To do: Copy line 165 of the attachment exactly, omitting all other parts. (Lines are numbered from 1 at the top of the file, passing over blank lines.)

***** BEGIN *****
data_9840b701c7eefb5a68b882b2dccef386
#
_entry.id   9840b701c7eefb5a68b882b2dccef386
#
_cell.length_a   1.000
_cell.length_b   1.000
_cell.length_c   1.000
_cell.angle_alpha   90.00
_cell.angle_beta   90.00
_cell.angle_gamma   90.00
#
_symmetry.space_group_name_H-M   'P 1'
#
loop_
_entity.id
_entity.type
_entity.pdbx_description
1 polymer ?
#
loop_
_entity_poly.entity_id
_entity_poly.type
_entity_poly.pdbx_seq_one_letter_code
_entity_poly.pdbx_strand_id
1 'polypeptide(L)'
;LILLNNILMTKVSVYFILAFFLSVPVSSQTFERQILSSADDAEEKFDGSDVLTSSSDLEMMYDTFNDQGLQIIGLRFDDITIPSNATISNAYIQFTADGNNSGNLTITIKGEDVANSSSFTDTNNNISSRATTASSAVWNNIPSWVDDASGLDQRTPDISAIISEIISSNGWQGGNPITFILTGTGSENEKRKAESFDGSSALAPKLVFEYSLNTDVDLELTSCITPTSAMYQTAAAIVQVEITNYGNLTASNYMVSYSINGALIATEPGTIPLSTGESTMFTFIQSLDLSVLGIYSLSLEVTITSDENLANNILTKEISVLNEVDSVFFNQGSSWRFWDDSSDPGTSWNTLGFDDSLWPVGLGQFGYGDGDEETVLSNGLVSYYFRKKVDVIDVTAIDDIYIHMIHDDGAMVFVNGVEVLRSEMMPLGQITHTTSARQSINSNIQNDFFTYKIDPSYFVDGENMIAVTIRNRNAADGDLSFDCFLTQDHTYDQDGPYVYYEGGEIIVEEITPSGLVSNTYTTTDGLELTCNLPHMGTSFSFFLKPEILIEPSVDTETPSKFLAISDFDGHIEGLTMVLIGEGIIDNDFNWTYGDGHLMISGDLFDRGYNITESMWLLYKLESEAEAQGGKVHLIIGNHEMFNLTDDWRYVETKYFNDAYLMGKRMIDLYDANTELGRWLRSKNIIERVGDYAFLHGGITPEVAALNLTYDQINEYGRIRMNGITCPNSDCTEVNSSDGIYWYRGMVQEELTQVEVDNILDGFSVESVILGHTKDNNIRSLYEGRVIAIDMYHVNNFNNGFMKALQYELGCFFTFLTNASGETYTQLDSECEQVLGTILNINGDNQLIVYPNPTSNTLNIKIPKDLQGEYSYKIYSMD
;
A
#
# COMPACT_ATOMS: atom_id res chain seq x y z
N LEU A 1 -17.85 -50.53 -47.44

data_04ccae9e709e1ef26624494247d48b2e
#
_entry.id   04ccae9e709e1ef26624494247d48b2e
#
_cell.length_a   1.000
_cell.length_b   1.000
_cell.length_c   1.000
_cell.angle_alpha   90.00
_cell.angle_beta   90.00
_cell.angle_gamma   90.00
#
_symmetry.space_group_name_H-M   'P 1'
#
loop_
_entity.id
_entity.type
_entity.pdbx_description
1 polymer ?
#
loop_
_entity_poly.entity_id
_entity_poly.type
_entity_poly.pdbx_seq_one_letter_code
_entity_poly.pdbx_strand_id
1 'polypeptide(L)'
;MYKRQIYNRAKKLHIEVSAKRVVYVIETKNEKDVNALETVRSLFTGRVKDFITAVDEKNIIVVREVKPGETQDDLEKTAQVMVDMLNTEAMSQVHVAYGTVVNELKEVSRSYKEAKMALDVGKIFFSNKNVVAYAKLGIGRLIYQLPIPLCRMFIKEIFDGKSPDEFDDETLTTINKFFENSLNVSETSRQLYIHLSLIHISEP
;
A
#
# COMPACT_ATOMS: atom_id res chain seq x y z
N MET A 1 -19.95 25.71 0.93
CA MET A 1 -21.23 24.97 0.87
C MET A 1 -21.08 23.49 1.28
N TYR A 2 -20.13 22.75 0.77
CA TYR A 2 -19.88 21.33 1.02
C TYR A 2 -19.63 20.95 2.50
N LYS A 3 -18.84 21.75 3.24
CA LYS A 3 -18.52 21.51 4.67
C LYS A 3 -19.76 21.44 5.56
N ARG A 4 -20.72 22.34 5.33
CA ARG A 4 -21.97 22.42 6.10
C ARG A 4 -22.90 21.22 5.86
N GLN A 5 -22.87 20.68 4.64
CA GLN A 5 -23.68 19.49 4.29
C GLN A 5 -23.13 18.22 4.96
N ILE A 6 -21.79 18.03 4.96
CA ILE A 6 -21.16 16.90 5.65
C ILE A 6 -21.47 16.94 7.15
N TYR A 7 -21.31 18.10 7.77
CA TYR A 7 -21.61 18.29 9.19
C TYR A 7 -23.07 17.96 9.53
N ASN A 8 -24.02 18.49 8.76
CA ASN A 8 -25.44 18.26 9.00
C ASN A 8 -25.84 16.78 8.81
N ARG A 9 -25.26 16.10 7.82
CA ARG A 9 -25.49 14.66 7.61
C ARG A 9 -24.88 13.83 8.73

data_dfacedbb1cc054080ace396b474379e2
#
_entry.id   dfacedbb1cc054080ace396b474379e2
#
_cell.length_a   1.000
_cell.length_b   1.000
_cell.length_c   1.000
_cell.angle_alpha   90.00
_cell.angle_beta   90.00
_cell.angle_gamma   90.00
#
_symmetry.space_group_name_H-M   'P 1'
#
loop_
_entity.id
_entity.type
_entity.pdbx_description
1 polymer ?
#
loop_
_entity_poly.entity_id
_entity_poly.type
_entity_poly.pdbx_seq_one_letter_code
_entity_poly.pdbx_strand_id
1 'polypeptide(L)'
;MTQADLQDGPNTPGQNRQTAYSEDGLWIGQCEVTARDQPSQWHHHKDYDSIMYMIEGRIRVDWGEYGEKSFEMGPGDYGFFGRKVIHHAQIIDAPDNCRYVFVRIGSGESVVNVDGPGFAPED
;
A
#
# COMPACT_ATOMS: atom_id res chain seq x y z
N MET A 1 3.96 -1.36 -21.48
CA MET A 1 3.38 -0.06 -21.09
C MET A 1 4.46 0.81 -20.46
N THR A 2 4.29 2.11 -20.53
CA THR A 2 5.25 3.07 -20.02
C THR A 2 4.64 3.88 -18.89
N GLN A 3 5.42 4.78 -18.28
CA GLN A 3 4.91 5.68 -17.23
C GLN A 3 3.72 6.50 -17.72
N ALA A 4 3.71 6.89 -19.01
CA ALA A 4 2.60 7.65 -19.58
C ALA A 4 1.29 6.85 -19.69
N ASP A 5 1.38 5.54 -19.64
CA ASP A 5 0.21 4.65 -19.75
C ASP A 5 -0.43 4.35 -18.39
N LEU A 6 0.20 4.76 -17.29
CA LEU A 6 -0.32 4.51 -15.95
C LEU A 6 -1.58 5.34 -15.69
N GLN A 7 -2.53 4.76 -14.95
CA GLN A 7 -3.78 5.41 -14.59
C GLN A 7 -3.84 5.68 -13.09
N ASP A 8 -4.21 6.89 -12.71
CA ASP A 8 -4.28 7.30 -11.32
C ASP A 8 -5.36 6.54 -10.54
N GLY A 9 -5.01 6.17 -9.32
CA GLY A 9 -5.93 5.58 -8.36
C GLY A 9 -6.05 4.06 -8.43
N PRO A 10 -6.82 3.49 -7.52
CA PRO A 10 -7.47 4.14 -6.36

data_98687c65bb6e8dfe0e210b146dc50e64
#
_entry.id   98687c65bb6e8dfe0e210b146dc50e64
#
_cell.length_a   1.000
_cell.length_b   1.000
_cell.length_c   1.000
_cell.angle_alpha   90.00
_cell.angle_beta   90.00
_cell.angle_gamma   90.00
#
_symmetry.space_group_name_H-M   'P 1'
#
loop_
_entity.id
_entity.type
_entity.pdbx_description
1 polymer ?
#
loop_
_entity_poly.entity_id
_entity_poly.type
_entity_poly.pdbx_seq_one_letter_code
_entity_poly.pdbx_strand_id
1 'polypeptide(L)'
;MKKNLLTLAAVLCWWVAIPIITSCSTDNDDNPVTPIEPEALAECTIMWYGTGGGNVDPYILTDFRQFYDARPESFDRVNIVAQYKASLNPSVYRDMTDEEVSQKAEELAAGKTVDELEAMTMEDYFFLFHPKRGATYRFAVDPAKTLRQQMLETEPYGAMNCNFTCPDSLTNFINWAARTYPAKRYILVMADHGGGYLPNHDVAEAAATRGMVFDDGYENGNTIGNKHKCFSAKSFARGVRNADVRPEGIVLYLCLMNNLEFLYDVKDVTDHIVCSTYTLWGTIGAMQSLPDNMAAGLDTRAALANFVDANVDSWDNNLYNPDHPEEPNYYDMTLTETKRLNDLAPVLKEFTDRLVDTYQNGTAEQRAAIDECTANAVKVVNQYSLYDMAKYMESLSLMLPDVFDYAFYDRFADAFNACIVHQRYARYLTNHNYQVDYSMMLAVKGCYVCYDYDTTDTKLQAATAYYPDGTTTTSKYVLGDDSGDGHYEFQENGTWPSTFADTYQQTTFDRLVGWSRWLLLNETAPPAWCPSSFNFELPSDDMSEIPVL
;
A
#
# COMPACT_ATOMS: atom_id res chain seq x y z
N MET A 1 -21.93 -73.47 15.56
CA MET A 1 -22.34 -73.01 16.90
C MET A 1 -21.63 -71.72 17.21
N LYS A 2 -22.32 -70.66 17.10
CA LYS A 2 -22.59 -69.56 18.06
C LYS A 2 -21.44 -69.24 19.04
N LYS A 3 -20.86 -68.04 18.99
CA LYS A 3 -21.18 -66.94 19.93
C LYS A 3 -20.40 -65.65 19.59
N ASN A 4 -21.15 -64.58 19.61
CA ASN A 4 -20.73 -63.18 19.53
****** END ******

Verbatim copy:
1 polymer ?